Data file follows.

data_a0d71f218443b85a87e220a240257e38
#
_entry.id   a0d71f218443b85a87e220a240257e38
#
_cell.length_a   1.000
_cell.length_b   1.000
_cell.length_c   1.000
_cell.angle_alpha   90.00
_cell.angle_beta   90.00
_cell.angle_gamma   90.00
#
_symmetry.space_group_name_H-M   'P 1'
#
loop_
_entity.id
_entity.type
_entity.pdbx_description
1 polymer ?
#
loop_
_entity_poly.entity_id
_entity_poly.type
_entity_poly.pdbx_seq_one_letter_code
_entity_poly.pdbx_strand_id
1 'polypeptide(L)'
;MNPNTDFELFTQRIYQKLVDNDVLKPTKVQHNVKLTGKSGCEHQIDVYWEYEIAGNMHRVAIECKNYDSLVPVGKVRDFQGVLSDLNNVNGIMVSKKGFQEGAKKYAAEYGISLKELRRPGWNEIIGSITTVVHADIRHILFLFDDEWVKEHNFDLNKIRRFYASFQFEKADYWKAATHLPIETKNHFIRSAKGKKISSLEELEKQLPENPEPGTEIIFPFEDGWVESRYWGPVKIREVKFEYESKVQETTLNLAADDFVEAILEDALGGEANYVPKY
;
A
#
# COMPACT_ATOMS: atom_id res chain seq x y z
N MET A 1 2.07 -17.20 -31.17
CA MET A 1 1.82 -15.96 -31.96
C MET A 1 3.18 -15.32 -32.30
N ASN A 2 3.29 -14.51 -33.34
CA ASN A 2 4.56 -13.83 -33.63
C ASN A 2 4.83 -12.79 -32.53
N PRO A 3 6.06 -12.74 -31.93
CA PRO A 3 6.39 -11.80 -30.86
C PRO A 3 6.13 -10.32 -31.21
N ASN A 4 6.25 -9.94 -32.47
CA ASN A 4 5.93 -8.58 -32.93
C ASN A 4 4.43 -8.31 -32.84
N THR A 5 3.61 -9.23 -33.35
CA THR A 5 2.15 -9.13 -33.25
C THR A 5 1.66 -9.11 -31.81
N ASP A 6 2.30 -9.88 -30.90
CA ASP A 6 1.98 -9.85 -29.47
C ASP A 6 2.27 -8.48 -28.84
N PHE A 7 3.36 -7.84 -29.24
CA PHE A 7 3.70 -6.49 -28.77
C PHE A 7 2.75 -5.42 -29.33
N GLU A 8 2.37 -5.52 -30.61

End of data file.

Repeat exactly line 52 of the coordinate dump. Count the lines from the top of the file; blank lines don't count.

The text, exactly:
N GLU A 8 2.37 -5.52 -30.61